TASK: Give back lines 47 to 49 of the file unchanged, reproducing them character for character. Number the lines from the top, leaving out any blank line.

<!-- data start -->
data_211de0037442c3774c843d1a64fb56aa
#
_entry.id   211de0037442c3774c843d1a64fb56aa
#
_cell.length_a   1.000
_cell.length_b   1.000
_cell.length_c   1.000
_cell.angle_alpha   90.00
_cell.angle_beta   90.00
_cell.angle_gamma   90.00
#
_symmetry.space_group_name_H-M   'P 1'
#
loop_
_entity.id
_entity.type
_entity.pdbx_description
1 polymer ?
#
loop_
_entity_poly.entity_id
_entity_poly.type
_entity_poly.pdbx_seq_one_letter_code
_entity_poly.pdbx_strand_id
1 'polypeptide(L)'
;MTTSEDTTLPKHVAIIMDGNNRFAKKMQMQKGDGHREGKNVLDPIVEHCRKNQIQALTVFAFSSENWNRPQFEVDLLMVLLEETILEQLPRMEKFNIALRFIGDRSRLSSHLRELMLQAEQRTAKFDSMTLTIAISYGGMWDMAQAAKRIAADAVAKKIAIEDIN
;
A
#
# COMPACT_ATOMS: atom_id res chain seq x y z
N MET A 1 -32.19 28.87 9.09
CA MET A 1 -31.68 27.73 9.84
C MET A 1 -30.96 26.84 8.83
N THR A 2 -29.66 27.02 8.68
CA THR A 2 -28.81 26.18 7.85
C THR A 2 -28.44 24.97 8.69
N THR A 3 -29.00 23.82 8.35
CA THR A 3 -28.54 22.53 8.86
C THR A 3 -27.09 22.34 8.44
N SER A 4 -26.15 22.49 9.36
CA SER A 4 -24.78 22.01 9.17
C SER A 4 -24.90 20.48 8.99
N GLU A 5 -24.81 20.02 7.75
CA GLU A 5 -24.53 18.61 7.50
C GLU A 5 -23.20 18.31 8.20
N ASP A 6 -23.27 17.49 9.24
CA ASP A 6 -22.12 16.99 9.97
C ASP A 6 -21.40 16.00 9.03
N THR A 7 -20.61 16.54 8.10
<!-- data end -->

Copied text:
CA ASP A 6 -22.12 16.99 9.97
C ASP A 6 -21.40 16.00 9.03
N THR A 7 -20.61 16.54 8.10